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Bachus: Lehman Brothers Report Raises Serious Concerns About The Capability Of The Federal Reserve To Conduct Bank Supervision

WASHINGTON, March 17, 2010 -

-Financial Services Committee Ranking Member Spencer Bachus made the following statement during a Full Committee hearing entitled "Examining the Link Between Fed Bank Supervision and Monetary Policy."

"As Congress looks at ways to reform the country's financial infrastructure, we need to ask whether bank supervision is central to central banking.  It is worth examining whether the Federal Reserve should conduct monetary policy at the same time it regulates and supervises banks, or whether it should concentrate exclusively on its macroeconomic responsibilities.  It's no exaggeration to say that the health of our financial system depends on getting this answer right.

"Frankly, the Fed's performance as the holding company supervisor has been inadequate.  In spite of its oversight, many of the large, complex banking organizations excessively leveraged and engaged in off-balance sheet transactions that helped precipitate the financial crisis.  Just this past week, the report of Lehman Brothers' court-appointed bankruptcy examiner was made public.  The report details how Lehman Brothers used accounting gimmicks to hide its debt and mask its insolvency. 

"According to the New York Times, all this happened while a team of officials from the Securities and Exchange Commission and the Federal Reserve Bank of New York were resident examiners in the headquarters of Lehman Brothers.  As many as a dozen government officials were provided desks, phones, computers - and access to all of Lehman's books and records.  Despite this intensive on-site presence, the New York Fed and the SEC stood idly by while the bank engaged in the balance sheet manipulations detailed in the report.  This raises serious questions regarding the capability of the Fed to conduct bank supervision.

"Yet even if supervision of its regulated institutions improves, it is not clear that oversight really informs monetary policy.  If supervision does not make monetary policy decisions better, then the two do not need to be coupled.  Vince Reinhart, a former director of the Fed's Division of Monetary Affairs and now a resident scholar at the American Enterprise Institute, said that collecting diverse responsibilities in one institution is like ‘asking a plumber to check the wiring in your basement.'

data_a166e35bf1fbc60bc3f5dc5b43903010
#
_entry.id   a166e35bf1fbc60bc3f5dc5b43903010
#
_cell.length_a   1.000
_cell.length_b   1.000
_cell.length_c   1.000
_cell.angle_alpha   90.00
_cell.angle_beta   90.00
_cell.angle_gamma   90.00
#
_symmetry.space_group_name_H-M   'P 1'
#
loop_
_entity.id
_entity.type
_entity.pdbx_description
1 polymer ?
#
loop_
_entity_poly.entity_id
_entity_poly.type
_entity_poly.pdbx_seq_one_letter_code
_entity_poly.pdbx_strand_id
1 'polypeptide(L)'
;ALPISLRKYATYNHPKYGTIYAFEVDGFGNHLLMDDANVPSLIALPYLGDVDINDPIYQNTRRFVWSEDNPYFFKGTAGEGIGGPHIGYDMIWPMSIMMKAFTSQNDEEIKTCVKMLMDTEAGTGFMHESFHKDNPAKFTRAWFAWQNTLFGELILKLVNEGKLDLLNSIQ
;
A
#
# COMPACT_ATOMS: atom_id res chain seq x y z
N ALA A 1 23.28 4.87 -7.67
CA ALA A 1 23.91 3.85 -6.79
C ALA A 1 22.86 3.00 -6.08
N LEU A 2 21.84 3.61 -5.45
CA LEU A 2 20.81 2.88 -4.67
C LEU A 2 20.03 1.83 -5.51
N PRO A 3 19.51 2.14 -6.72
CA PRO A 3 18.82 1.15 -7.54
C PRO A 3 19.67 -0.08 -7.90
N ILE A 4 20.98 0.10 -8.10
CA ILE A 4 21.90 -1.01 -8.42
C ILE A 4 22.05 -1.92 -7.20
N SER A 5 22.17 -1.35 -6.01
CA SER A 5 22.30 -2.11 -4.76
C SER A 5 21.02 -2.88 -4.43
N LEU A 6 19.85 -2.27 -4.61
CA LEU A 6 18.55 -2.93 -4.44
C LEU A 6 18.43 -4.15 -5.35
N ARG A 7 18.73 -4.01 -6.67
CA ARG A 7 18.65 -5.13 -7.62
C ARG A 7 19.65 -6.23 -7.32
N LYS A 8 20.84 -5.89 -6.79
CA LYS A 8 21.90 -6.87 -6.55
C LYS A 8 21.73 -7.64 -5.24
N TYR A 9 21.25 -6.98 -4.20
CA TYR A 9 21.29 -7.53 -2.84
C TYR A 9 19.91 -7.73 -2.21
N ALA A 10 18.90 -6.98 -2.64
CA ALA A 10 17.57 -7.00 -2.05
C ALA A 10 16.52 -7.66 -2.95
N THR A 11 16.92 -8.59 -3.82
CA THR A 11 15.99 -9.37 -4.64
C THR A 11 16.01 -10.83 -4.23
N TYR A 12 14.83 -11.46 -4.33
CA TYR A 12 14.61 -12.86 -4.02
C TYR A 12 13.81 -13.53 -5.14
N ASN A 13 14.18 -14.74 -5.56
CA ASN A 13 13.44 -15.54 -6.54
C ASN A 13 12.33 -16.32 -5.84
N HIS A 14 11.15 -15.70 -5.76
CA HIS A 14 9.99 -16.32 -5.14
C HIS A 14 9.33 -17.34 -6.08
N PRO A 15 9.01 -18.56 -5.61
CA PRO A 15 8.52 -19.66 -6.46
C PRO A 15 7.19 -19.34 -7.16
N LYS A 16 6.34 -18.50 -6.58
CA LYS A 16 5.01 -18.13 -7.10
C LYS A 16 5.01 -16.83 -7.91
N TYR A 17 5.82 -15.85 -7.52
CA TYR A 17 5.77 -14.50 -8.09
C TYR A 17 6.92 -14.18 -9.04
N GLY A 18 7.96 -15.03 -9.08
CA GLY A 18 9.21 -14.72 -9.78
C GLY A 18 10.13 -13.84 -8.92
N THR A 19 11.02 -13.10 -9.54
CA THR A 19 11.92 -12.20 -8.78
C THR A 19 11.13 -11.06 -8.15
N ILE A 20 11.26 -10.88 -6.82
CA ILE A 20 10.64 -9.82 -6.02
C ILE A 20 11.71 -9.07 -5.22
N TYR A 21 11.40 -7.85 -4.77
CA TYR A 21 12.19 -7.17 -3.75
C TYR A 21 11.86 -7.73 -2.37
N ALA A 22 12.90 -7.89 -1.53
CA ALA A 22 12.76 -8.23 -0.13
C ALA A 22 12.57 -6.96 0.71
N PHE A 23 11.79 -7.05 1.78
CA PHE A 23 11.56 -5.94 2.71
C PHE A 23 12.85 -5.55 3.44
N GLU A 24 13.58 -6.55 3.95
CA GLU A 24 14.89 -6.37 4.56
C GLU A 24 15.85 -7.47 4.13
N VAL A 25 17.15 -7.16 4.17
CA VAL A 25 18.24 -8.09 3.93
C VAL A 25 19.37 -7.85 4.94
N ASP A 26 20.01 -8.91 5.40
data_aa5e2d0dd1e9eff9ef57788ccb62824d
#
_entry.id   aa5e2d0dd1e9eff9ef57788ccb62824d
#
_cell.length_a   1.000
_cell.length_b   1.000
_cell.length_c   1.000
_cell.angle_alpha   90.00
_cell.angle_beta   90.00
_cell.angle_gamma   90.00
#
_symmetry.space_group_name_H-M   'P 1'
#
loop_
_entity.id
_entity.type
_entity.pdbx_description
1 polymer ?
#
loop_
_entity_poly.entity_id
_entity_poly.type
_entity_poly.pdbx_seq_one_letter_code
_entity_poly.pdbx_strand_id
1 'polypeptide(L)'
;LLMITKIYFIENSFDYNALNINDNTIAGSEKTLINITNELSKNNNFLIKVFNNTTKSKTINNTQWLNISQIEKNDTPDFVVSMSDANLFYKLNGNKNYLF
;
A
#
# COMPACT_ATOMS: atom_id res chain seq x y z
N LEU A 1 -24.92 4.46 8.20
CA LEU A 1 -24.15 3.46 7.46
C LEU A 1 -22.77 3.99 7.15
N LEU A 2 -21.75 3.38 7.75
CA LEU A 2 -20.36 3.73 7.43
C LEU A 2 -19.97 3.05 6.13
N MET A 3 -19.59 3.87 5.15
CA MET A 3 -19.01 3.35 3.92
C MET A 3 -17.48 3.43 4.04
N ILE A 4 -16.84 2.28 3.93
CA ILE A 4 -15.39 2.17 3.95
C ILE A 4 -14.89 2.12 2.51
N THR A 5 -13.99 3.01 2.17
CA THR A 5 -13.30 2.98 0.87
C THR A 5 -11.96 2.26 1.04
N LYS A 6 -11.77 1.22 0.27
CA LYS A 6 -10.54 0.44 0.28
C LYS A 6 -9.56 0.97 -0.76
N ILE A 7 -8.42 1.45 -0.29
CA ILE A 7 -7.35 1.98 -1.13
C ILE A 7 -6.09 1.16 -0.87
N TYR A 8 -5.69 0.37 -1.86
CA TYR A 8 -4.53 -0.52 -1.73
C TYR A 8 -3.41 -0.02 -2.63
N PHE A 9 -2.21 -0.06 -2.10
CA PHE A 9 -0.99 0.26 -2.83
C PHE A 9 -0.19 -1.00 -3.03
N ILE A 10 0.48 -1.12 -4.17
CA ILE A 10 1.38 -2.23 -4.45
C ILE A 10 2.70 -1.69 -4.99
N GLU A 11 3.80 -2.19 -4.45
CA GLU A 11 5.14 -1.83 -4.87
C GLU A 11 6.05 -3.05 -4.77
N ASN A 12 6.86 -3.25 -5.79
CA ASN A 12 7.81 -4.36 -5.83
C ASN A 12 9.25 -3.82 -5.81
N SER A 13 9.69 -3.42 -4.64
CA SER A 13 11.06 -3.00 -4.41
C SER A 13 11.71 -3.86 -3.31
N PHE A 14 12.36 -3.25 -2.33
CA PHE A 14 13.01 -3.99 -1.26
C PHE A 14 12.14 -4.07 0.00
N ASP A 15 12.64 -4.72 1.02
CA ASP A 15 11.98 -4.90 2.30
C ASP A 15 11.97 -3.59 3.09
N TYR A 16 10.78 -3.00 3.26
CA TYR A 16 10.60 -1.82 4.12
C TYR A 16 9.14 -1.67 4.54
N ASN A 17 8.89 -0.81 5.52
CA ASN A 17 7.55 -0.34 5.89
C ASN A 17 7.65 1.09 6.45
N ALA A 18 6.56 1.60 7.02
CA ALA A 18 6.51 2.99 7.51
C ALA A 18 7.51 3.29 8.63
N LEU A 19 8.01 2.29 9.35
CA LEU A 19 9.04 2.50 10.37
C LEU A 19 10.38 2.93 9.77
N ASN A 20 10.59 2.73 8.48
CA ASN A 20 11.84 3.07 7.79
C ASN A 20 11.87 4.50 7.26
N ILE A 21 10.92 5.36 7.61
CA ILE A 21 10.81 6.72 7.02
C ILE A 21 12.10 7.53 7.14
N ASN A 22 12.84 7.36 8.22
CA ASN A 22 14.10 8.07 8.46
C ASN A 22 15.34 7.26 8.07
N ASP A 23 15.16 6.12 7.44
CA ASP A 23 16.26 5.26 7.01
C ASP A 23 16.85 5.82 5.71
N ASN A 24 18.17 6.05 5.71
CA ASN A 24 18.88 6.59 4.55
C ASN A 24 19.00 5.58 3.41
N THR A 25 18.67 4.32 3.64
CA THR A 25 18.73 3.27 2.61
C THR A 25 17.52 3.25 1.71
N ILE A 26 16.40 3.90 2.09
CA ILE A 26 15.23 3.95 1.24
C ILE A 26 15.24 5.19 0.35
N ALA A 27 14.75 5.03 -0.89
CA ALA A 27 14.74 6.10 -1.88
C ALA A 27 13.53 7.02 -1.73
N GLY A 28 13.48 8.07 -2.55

"It seems that when the Fed is responsible for monetary policy and bank supervision, its performance in both suffers.  Macroeconomic issues cloud supervisory judgments, thereby imperiling safety and soundness.  There are inherent conflicts of interest, where the Fed may be tempted to conduct monetary policy in such a way that hides its mistakes by protecting the struggling banks it supervises.

"An additional problem arises when the supervision of large banks is separated from smaller institutions.  Under the Dodd proposal, the Fed would supervise 40 or 50 large banks, and the other 7,500 or so banks would be under the regulatory purview of other Federal and state banking agencies.  The Fed's focus on the mega-banks will inevitably disadvantage the regional and community banks.

"H.R. 3310, the House Republican regulatory reform plan, would correct these problems.  It would re-focus the Fed on its monetary policy mandate by relieving it of regulatory and supervisory responsibilities and reassigning them to a consolidated regulator.  By contrast, the regulatory reform legislation that passed the House in December (H.R. 4173) represented the largest expansion of the Fed's regulatory role since its creation almost one hundred years ago.  Senator Dodd has strengthened the Fed even more.  His regulatory reform bill empowers the Fed to regulate systemically significant financial institutions and to enforce strict standards for institutions as they grow larger and more complex;  adopts the Volcker Rule to restrict proprietary trading and investments by banks; and  creates a new consumer financial protection bureau to be housed at and funded by the Fed.

"In my view, the Democrats are asking the Fed to do too much.

"Thank you again, Mr. Chairman, for holding this hearing, and I look forward to the testimony."

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